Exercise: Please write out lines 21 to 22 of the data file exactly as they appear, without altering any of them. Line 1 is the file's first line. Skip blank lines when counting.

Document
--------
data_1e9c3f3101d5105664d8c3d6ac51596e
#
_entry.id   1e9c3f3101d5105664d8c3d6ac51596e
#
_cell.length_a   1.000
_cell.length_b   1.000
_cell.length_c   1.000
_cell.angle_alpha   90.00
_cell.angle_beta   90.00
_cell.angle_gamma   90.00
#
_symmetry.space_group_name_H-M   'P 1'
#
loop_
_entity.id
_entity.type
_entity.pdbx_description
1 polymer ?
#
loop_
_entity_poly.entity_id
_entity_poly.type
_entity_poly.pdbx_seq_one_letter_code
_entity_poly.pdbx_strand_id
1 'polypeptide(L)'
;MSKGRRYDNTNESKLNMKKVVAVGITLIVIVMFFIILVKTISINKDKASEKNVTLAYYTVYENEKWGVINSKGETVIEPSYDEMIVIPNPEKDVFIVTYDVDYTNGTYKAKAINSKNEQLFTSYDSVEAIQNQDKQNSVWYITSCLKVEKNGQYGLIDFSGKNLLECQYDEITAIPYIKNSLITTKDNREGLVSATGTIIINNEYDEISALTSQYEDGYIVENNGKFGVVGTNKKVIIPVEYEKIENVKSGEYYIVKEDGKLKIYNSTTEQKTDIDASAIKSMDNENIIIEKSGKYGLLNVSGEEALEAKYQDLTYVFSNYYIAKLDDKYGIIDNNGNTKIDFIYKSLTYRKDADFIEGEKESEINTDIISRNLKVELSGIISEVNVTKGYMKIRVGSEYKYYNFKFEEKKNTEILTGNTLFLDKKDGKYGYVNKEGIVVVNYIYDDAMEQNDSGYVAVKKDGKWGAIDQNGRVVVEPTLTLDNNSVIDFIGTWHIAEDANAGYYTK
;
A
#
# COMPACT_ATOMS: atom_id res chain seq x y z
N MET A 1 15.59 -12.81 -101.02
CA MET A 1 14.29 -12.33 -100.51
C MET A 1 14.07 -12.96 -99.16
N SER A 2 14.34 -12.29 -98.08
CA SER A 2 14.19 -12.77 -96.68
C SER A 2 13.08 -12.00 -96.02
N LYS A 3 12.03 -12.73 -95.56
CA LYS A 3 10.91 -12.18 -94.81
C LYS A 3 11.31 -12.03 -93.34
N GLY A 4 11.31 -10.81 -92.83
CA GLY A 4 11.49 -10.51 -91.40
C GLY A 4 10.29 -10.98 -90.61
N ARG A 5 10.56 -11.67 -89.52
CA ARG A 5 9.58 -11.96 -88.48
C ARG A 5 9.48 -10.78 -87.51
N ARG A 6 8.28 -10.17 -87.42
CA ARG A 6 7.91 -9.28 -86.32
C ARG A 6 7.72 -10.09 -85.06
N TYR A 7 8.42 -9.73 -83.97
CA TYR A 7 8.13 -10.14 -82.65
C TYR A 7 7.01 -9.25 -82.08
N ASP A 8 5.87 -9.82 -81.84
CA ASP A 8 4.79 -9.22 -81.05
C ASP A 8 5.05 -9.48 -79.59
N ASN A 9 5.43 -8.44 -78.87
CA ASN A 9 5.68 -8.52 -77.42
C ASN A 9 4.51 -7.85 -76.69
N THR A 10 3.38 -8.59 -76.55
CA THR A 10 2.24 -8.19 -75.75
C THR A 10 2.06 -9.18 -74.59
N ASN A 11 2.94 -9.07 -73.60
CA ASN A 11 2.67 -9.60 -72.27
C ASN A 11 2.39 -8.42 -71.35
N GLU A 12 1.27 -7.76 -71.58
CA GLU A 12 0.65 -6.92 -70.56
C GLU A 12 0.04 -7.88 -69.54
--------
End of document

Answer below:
_entity_poly.entity_id
_entity_poly.type